2. Hey Megan, why do you have to do all the work while they go merrily along their path of destruction? Because you are the adult. And you’re stuck with it. It’s better than the alternative. Once boundaries become harder/clearer, there’ll be less mess to clean up because these messes wont happen in the first place. I wouldn’t give a rat’s ass if my Doc “looks for the good in all people.” Screw that. My doctor needs to be accountable to my health care needs without any kind of input from my narcissist mother (which I’m sure he is unaware that she is a narcissist.) So yeah, you probably are being brushed off (all part of the joy of being the daughter of a narcissist mother.) They’re very good at making people think they’re practically saints. At least mine was. To share a doctor with her, to think of whatever manipulative thing she might interject into that MD’s thought processes, is utterly unacceptable. I felt like I ended up giving the entire state of Nevada to my mother, because I just wouldn’t compete for reality with family, relatives, or friends. I moved across the country. Without a forwarding address or phone number. And left it that way for many years. And it is a big deal to find a new doctor. Every time I move, it’s a thing. So you’re dealing with a thing. On account of a narcissist mother. And it sucks. But it’s gotta be done. And you probably wont find any validation for your situation outside of this website, and sites like it. So I’m wishing you strength and hoping once you find your new doctor, you have a sense that it’s clean. And it’s separate from her. As it should be. Best wishes, sister.

    • Thank you. I needed that.

      I discussed the response with my husband. He is trying to be supportive. I know that he feels confused since he has known Doc since high school. I was thinking – if MY daughter had gotten up the courage to call in and ask the same question – I would damn well hope that Doc would be validating of HER feelings and opinions and needs. I use that change of perspective all the time to try to figure out what a “normal” response would be. I will be calling in to request a referral, and doing some research on my own as well.

      Sorry for hijacking the comments, Stephen! 😀

  3. Hi Megan,

    My apologies for my slow reply. My life has taken a rather abrupt turn lately and I’ve been rather delinquent in my replies to blog comments. No worries on hijacking the comments! Please, feel free to comment all you want and share. It’s one of the reasons this blog is here!

    And thank you to all of you who reached out to Megan in my absence! I greatly appreciate your responses. If my blog creates a place for people with similar experiences can reach out to each others, it’s definitely a positive outcome of my life’s experiences, and for that I’m truly humbled.

    I think it’s great that you are allowing yourself to get healthcare! As scapegoats and caretakers, our personal well being always come last in our minds. We are the ones that will rush into the burning building to save someone else’s cat. It’s great that you are finding your voice!

    I think it’s great that you use reframing events to look at them in a different light. That’s a tool that I have found very useful to myself over the years. I often will force myself to look at events as if they were happening to someone else, and then see how I feel. In that respect, my daughter has been a true blessing. I think about how I would feel if she was treated the way I was treated, and it often brings me to see things in an entirely different light.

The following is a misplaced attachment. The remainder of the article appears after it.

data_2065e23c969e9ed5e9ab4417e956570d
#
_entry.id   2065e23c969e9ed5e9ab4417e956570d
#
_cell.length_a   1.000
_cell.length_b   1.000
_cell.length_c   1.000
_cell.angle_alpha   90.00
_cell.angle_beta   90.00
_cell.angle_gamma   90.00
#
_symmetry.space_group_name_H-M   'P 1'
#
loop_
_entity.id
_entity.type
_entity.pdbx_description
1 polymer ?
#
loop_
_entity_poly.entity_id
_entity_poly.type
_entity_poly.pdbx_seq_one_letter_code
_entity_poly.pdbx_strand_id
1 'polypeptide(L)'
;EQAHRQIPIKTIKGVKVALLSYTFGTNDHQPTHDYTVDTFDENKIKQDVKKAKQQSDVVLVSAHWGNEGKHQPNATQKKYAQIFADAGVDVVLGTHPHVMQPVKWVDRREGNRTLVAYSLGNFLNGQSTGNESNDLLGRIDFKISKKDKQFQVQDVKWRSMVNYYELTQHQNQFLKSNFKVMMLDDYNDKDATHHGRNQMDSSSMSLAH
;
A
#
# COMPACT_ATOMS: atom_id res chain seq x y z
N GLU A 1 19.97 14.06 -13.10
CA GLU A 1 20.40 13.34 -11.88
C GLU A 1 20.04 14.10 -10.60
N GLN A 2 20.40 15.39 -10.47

I’m sorry that your daughter is experiencing many of your same issues. I hope that you both are able to find healing and peace. Has she been in any counseling? I hope that I don’t pass my same issues onto my daughter. So far she’s doing well, but she has codependent written all over her. She’s extremely worried if other people are angry or if she will upset someone with what she says, and she says “sorry” way more than she should in my opinion. I often find myself telling her “there’s no need to apologize, honey, you didn’t do anything wrong”. I hope that that message eventually resonates with her; to say “sorry” only when she feels she truly did something wrong.

    I agree with Sherri. I think you need to find another doc, Megan. Yes, it does suck that you have to be the adult, but I’m sure your doc doesn’t know the full ramifications of all that you have been through with your mother, and it’s unreasonable to expect him to understand. I’m sure your mom puts on a great show for him, all the while pumping him for information about you that she can later use. Yes, there’s HIPAA that says a doctor can’t share patient information, but in a situation like yours, trying to enforce such rules is a waste of energy in my opinion. Additionally, such rules have only been in place for the past decade or two, which means if your doc has been practicing much longer than that, he may well not see the value of those rules and ignore them, especially when confronted with an immediate family member who acts “concerned”.

    Who knows, finding a new doc may well end up becoming a positive outcome. You may find a doc that is even a better fit for you and your family. One other slant: If your mom tries to set up shop with your new doc, you’ll know exactly what she’s up to. If that does happen, I think you would be in a better spot to deal with your new doc, since he won’t have the longstanding family history that your current doc has with you and your family, and will more likely be willing to respect the boundaries that you are establishing.

    Thanks for reaching out, Megan, and best wishes on your healing journey!

    Stephen